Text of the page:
Speaking of the Vapor Trail, you should consider it too. Better suspension and cushier than the Crown VC. It can be trimmed pretty close to 2lbs, my long comes in at 2,4 and I left the hydration sleeve and ice axe loops intact. Can be had super cheap too .Jul 25, 2012 at 8:13 am #1897433
which one fits u best …. decide on that …Jul 25, 2012 at 8:45 am #1897437
@glacierramblerLocale: NW Montana
When it comes to packs, fit and carry trumps just about everything–both very basic but very personal. I have wasted far too much time and money on packs that didn't fit well because I bought into features (gimmicks, most of them) that seemed cool. I also didn't understand much of what makes packs work well then, so the only differences I could see were those silly features.Jul 25, 2012 at 9:06 am #1897441
Thanks Andrew for the tip on the Vapor Trail. I just picked up a short one for my younger son for $99 with free shipping. I am surprised to hear that it has a better and cushier suspension than the Crown VC 60. In this video the presenter makes the opposite statement but I will be able to compare them myself soon. http://www.youtube.com/watch?v=jHymvNCBs6oJul 25, 2012 at 10:02 am #1897455
My take after spending some time with the Crown.
-suspension is not as good as the vapor trail. Less padded length on the shoulder straps of the Crown and a less robust belt. The framesheet is no stiffer in the Crown.
-Durability. The side and front pockets snag on everything. Including velcro and small branches. Sadly, the fabric is really thin and it tears easily. One hole in front pocket, one in right side, and left side completely torn and unusable. This is on a groomed trail with hanging branches.
Understand that the Crown weighs 2 oz less than the VT but has more perceived features. You can't do that without cutting in places.Jul 25, 2012 at 11:33 am #1897476
@glacierramblerLocale: NW Montana
I should probably chime in since I have the Crown and a 2012 Gorilla on hand (smaller, but similar to the Mariposa). For a lot of reasons, which I will get around to posting on here sooner or later (too many open trails right now!), the Crown is going back to REI after about 100-150 miles of use. I feel reasonably confident in my evaluation so far. Here's what I have found–
(1) I don't much care for the Vapor Current backpanel. It adds unnecessary weight as I don't perceive any less sweat or cooling effects. Even trampoline systems only claim to limit that by about 25% or less. Whatever benefit the Crown gets from the air channels isn't really justified by the weight. The foam is grippy, which is nice, but that's the only benefit I can see.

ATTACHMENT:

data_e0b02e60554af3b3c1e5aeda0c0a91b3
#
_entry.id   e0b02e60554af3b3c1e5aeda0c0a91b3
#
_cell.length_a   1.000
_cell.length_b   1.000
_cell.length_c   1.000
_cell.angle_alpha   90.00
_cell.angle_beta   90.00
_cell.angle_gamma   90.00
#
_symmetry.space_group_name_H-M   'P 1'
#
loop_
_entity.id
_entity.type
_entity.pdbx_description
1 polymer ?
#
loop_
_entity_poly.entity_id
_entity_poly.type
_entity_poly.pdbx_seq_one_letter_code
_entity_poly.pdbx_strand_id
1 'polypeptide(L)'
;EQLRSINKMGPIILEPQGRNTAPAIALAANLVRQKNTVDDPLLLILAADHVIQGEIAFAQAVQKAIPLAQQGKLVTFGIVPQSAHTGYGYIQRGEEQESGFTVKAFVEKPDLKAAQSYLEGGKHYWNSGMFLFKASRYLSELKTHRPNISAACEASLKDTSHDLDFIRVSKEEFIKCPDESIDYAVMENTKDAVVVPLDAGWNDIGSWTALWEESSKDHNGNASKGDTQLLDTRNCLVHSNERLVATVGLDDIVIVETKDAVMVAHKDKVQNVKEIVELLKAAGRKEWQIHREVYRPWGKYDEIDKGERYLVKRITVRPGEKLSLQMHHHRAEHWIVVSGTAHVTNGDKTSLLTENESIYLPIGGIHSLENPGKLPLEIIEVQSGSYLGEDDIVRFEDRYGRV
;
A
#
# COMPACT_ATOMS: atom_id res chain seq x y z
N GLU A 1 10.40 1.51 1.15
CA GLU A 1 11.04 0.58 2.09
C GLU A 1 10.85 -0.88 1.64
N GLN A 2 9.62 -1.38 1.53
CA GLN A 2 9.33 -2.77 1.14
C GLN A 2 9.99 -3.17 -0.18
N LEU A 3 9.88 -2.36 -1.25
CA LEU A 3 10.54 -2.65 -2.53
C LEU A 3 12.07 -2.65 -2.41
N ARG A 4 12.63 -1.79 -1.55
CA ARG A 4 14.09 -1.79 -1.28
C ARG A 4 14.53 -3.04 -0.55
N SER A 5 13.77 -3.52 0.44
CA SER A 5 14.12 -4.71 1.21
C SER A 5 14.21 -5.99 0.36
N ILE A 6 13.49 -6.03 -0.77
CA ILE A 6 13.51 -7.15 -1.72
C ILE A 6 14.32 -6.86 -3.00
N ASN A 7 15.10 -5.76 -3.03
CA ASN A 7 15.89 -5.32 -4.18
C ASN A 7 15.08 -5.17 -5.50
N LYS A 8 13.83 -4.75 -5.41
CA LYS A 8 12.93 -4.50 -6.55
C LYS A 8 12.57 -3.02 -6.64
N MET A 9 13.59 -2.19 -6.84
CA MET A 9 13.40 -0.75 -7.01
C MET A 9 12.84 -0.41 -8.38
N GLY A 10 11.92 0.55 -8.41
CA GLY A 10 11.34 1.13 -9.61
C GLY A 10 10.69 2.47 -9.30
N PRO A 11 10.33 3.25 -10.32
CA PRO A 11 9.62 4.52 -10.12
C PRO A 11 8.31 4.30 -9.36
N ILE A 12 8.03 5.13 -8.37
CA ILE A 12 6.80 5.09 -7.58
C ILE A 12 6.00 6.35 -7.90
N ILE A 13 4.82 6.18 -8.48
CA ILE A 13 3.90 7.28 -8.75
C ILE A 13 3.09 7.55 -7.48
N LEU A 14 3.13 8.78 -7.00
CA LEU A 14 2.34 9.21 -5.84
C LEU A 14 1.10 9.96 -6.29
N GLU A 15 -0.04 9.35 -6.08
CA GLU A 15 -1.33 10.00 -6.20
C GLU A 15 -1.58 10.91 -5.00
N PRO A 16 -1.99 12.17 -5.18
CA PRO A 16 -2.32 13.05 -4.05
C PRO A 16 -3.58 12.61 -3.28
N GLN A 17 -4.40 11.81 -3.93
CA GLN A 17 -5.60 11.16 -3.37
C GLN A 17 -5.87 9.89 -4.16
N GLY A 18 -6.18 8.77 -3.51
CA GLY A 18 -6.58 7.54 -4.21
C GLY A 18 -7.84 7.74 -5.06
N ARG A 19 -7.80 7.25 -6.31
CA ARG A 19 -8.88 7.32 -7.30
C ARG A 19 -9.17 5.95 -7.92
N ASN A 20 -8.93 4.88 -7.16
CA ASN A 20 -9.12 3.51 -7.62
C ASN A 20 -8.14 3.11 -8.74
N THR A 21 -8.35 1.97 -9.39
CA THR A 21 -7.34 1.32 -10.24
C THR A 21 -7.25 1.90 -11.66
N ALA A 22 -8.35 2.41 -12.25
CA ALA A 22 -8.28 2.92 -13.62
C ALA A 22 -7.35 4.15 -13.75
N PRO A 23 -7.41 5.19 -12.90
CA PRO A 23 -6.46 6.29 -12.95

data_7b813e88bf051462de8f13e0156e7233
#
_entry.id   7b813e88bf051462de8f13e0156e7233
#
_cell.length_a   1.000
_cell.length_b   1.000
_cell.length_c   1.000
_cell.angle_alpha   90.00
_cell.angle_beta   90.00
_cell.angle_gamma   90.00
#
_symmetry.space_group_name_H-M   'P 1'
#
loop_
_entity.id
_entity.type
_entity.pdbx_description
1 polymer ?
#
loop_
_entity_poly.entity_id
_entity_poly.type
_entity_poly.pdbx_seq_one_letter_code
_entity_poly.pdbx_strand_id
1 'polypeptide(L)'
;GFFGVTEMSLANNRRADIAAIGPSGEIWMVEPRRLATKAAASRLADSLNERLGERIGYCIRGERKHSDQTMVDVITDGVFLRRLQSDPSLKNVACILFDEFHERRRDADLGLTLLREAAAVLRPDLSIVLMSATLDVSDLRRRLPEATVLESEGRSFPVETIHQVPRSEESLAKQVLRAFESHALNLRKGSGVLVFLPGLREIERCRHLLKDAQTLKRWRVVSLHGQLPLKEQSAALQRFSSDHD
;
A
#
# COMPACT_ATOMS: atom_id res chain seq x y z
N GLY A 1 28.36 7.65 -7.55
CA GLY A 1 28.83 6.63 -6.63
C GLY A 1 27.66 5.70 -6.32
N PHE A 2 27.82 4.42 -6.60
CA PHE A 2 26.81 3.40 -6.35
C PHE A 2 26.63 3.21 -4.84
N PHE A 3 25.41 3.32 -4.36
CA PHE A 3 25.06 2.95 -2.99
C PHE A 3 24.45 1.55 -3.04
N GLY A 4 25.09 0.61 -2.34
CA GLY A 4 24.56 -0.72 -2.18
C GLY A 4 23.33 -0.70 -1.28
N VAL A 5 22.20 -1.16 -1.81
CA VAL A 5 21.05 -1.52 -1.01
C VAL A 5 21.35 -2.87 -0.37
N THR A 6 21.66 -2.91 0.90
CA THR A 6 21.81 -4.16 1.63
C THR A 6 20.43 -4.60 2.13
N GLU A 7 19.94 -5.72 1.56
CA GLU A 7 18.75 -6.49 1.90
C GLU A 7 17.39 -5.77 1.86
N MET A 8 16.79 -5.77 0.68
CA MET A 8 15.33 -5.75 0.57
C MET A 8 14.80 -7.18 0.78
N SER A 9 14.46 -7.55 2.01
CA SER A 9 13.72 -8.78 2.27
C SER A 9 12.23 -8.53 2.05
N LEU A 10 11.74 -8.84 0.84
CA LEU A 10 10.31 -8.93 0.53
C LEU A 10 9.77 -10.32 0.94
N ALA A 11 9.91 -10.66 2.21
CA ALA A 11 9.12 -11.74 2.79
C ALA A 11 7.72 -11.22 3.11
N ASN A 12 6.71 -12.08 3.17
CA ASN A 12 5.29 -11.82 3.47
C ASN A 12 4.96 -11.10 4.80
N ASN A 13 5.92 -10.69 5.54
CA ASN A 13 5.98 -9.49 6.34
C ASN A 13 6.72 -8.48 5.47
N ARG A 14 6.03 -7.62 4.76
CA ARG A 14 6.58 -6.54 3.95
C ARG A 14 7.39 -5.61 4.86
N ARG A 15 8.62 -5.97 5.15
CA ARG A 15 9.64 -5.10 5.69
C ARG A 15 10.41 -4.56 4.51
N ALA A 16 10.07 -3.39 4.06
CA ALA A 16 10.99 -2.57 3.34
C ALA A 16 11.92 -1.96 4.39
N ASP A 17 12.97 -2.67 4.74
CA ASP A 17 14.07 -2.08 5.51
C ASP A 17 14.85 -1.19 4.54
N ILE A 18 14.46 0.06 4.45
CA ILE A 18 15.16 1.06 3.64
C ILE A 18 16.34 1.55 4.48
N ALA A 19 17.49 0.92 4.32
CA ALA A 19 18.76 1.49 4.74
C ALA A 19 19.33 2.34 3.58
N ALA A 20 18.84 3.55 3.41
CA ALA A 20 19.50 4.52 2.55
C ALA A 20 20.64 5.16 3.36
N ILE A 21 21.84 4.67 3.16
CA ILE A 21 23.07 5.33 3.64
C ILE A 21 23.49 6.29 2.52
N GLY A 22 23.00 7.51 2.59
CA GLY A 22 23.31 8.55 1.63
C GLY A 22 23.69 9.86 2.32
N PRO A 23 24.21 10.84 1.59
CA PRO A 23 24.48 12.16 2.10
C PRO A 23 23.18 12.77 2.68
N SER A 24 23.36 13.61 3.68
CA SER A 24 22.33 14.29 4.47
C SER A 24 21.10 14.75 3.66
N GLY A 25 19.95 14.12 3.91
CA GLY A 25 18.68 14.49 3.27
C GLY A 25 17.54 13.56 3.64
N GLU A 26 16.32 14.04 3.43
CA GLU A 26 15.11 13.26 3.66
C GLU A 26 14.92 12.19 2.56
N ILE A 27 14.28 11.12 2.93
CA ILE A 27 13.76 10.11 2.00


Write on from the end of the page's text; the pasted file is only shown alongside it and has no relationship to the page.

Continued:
Also, if you try to pack it frameless, the channels actually make the torso collapse much faster as the cutouts create weak spots in the backpanel. My experience is that it will collapse regardless of weight (even when only carrying in the 12-13 pound range) at or around the 10 mile mark of the first day. Earlier for successive days in a trip as the foam seems more susceptible after an initial collapse. (I have tried a couple of foam pads in different configurations, the experience has been exactly the same with all of them.)
(2) As far as the suspension with the framesheet in, I think it is very good. I have never tried the Vapor Trail, so I can't compare. Keep that in mind. I have experienced none of the collapse mentioned above with the framesheet in. That said, because I have not carried more than 18 pounds starting out a trip, I have yet to backpack with the framesheet in, focusing mostly on figuring out how to resolve the frameless issues. It might have issues later, but the framesheet keeps enough tension on the backpanel to make me believe that it will be relatively good at least to 30 pounds if not to the full 35 spec'ed out.
I find the hipbelt to be excellent–not too much padding, not too little. That is what I will likely miss the most when I return the pack. It has molded very nicely to my body and supports all the loads I have tried in it very well.
I do agree with David, the shoulder straps are too short on the padding. They're just barely long enough. (Keep in mind that I have a 46 inch chest and like to lift and squat regularly, giving a lot of shape and mass to my back, shoulders, trapezius, and chest.)
(3) Durability has been good so far. The mesh has held up well to Glacier's brushy trails, and I took it on a good bushwack where it got one hole in the side pocket that was totally preventable. I felt it snag, was tired and frustrated, and just kept going. It sewed up very nicely and is hardly noticeable. The 100D main body shows little signs of wear, and the 210D material has no problems either.
As far as comparing it to the Gossamer Gear–I find the build quality to be much better with Granite Gear. I'm not a fan of the boxy shape of the Gorilla, as it affects how much I can fit into the pack and doesn't carry as well.. It's not a bad pack, and the aluminum stay is very nice, but it won't carry as well as the Crown unless it has a much more robust hipbelt. It's a good hipbelt for UL loads, but not much more. I also am not very impressed with the 140D Dyneema ripstop. It certainly isn't a bad fabric, but it is clearly less burly than the 210 Dyneema X. It's probably more than fine, but it's not the game-changer that so many are calling it. It's more of an issue of the hype not matching the reality rather than the fabric being poor.Jul 26, 2012 at 2:14 am #1897645
Yeah, the statement in the video is way off IMO. Whether it's a difference in the actual framesheet or just a matter of the thicker padding, the Vapor Trail is substantially stiffer than the Crown. The padding on the VT is way thicker and cushier including on the straps/belt, and the straps and belt are physically wider/longer. The Crown has more durable fabric and more features, but that didn't sell me on the pack. I bought a Crown first and didn't like it, then bought a Vapor Trail later and absolutely love it.Jul 26, 2012 at 7:22 am #1897670
By putting everything you have inside the pack, you're kind of circumventing the manner in which ultralight packs are made to be used. Sounds to me like more people are actually looking for a somewhat lighter, traditional pack.IF you're carrying 30-35 pounds in a Mariposa, you're definitely using the wrong tool for the job, not to mention the concept of UL.